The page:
The Smarter Sentencing Act: Legislation has been introduced in the U.S. Senate that would reduce mandatory minimum sentences for drug trafficking and some drug importation offenses. The bill would apply these changes retroactively. Many people would see their mandatory minimum sentence cut in half. FAMM supports this bill.
- Read our summary of the Smarter Sentencing Act
- Take action to support the Smarter Sentencing Act
- Read more about the Smarter Sentencing Act in our press release
Second Look Act (H.R. 3795/S. 2146)
The Second Look Act is a first of its bill that would allow judges to resentence individuals with lengthy sentences after 10 years of incarceration if the judge finds that the individual is not a danger to public safety and has shown they are prepared for reentry. This bold legislation would allow our courts to relieve thousands of individuals from excessive sentences and reward individuals for their rehabilitation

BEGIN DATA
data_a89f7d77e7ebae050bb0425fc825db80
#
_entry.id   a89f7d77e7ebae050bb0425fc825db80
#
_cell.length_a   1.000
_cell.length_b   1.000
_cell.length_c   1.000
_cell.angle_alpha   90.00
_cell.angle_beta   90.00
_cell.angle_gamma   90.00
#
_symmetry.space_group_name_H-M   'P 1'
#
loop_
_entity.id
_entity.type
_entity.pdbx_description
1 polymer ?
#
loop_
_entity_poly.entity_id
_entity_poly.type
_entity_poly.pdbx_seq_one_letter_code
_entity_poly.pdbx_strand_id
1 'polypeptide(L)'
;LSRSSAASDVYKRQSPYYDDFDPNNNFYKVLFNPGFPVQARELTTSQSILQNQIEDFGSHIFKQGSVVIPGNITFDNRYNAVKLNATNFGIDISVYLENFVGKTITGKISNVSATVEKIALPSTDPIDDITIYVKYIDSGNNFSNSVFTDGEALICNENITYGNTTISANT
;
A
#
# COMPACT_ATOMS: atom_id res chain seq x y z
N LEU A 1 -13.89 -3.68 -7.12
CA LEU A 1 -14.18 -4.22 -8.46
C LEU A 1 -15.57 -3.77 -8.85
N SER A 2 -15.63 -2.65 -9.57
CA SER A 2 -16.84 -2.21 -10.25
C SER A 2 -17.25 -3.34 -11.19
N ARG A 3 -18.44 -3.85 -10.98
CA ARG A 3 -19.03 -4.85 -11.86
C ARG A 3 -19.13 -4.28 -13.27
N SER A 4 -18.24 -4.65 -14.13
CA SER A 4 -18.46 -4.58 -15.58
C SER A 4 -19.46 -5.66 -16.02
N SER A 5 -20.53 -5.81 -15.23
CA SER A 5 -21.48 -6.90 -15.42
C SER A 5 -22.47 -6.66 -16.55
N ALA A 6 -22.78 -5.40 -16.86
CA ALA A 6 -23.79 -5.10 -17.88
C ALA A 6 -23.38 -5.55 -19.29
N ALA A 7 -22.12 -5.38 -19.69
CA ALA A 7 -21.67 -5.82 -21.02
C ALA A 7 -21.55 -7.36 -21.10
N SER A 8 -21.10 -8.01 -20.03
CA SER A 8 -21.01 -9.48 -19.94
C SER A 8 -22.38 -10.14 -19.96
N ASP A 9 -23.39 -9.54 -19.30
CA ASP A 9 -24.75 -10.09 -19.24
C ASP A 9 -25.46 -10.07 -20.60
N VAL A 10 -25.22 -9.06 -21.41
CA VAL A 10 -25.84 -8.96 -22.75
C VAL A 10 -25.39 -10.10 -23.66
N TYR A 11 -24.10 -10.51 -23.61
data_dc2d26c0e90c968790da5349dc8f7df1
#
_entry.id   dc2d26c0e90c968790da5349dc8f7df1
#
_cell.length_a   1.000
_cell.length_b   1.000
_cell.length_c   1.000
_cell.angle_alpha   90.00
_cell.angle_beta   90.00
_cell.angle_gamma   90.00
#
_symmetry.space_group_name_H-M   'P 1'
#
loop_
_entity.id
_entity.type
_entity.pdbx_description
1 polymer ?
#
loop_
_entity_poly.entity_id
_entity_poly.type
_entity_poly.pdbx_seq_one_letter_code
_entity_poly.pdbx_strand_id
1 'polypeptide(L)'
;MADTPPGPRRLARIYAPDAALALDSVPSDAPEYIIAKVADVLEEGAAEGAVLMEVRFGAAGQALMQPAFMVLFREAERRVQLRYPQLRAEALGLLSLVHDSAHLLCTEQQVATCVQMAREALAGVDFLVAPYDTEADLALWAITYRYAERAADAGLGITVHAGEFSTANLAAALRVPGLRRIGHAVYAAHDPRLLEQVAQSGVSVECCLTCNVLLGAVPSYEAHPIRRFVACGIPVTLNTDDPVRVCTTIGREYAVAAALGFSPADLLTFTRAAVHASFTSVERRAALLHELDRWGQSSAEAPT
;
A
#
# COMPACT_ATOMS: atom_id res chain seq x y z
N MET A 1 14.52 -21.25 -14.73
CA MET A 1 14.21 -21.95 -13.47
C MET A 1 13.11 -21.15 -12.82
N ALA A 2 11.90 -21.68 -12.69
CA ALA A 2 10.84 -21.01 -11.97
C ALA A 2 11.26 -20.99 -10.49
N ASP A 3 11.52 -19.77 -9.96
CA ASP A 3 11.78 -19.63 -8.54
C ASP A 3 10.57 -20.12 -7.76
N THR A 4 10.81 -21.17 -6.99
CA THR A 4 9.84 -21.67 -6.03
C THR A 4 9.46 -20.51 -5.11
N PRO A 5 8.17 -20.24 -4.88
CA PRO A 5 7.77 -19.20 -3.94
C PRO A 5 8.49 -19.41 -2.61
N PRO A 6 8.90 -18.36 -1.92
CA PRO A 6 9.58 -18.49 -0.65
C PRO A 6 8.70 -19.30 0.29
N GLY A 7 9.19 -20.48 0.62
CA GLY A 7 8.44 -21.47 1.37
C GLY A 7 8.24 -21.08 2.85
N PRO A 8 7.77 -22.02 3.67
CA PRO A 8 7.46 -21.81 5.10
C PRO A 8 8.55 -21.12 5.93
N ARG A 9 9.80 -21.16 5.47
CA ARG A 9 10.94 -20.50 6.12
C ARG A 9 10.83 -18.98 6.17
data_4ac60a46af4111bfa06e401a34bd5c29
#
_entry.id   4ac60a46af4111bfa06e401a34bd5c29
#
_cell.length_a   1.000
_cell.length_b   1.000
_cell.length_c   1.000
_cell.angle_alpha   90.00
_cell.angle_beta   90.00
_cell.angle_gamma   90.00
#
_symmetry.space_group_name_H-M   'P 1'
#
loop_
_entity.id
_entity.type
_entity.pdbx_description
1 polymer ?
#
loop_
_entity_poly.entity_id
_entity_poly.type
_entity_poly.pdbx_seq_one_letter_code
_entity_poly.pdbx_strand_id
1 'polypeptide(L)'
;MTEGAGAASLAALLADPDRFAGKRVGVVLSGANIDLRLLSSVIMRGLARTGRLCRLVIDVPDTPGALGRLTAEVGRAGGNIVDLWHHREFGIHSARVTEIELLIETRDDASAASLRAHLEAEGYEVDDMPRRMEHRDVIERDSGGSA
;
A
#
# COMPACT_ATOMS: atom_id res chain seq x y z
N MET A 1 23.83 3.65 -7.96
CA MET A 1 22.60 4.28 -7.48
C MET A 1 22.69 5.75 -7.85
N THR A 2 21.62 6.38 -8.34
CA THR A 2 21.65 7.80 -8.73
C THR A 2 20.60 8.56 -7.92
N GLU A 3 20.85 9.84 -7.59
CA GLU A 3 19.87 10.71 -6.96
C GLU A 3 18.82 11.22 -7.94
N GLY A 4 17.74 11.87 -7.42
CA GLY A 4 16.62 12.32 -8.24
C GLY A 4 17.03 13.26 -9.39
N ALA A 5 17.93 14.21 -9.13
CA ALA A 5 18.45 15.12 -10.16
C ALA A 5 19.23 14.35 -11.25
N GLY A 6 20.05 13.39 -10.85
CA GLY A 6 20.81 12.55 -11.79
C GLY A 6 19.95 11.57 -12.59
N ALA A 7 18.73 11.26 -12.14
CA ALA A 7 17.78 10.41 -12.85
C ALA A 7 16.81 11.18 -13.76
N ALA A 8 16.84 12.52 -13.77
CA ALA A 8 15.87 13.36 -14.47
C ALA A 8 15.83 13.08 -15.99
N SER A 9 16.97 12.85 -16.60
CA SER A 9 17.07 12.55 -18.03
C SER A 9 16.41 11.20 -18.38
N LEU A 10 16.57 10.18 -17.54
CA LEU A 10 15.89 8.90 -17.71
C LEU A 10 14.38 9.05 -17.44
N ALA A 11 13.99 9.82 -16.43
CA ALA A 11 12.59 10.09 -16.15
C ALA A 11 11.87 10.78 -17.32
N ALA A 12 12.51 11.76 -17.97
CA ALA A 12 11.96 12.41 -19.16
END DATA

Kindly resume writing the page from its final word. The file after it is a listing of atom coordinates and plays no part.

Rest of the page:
The HEROES Act (H.R. 6800)
The HEROES Act is the most recent broad COVID-19 relief package passed by the House of Representatives. It includes a number of provisions that would encourage increased releases from prison for especially vulnerable people, as well as improve general safety inside prisons during the pandemic. FAMM supports these provisions.
Pell Grant Restoration
Returning Pell Grant eligibility to people in prisons will dramatically increase the number of people who can afford to pursue college education while incarcerated, as well as the number of college programs available.
After years of advocacy, bipartisan legislation called the REAL Act, authored by Senator Brian Schatz (D-HI), was included in Congress’s annual spending bill, which passed in December 2020 and was signed by the President. This new law restores Pell Grant eligibility for incarcerated individuals.